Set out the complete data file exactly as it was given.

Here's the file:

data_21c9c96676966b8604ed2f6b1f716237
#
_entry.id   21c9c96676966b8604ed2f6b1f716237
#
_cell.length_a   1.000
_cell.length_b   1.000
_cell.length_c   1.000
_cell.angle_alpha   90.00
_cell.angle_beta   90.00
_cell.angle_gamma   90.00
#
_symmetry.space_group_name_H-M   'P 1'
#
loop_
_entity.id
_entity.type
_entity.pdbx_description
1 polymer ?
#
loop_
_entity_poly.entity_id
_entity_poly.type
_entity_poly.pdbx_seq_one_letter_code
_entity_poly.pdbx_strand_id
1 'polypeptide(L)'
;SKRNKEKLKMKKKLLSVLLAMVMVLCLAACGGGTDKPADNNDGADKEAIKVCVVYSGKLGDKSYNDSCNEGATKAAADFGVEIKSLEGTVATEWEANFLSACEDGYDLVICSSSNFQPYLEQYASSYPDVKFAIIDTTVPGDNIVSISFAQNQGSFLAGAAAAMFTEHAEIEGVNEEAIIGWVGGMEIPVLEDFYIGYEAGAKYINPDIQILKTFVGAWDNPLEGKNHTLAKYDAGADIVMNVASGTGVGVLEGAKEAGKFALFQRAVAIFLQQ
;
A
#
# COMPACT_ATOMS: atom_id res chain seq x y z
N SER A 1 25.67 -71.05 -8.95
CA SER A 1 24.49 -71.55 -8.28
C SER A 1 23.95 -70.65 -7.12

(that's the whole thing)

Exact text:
data_21c9c96676966b8604ed2f6b1f716237
#
_entry.id   21c9c96676966b8604ed2f6b1f716237
#
_cell.length_a   1.000
_cell.length_b   1.000
_cell.length_c   1.000
_cell.angle_alpha   90.00
_cell.angle_beta   90.00
_cell.angle_gamma   90.00
#
_symmetry.space_group_name_H-M   'P 1'
#
loop_
_entity.id
_entity.type
_entity.pdbx_description
1 polymer ?
#
loop_
_entity_poly.entity_id
_entity_poly.type
_entity_poly.pdbx_seq_one_letter_code
_entity_poly.pdbx_strand_id
1 'polypeptide(L)'
;SKRNKEKLKMKKKLLSVLLAMVMVLCLAACGGGTDKPADNNDGADKEAIKVCVVYSGKLGDKSYNDSCNEGATKAAADFGVEIKSLEGTVATEWEANFLSACEDGYDLVICSSSNFQPYLEQYASSYPDVKFAIIDTTVPGDNIVSISFAQNQGSFLAGAAAAMFTEHAEIEGVNEEAIIGWVGGMEIPVLEDFYIGYEAGAKYINPDIQILKTFVGAWDNPLEGKNHTLAKYDAGADIVMNVASGTGVGVLEGAKEAGKFALFQRAVAIFLQQ
;
A
#
# COMPACT_ATOMS: atom_id res chain seq x y z
N SER A 1 25.67 -71.05 -8.95
CA SER A 1 24.49 -71.55 -8.28
C SER A 1 23.95 -70.65 -7.12